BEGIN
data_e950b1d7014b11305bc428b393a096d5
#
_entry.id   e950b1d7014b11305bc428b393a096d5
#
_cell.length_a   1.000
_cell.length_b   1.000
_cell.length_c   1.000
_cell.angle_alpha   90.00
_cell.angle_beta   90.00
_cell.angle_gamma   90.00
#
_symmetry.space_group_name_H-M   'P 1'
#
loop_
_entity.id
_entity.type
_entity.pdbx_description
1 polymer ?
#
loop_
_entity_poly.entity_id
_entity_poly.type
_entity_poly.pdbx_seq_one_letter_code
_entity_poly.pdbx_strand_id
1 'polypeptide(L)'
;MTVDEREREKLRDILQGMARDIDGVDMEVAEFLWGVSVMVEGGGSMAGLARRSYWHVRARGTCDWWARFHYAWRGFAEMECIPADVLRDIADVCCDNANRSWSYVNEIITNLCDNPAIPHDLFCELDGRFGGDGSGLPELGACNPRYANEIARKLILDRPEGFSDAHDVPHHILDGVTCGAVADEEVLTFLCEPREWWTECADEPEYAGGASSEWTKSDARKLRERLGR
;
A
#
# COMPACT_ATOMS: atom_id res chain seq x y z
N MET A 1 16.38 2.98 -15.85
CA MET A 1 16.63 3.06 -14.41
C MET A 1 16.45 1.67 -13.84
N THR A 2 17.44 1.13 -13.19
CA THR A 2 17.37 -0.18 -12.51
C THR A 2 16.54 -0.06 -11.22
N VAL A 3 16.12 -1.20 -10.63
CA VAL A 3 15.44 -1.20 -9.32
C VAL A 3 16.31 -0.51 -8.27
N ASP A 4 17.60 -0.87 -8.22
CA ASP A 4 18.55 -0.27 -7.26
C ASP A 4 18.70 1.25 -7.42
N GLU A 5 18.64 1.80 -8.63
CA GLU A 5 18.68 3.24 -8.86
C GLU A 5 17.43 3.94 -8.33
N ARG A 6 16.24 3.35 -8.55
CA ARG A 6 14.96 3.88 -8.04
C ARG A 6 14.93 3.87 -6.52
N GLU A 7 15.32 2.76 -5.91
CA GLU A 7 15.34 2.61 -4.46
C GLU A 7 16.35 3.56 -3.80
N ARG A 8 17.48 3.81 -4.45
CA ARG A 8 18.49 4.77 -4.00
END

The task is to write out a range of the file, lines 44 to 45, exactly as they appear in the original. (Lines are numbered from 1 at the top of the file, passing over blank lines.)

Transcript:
CA GLU A 5 18.68 3.24 -8.86
C GLU A 5 17.43 3.94 -8.33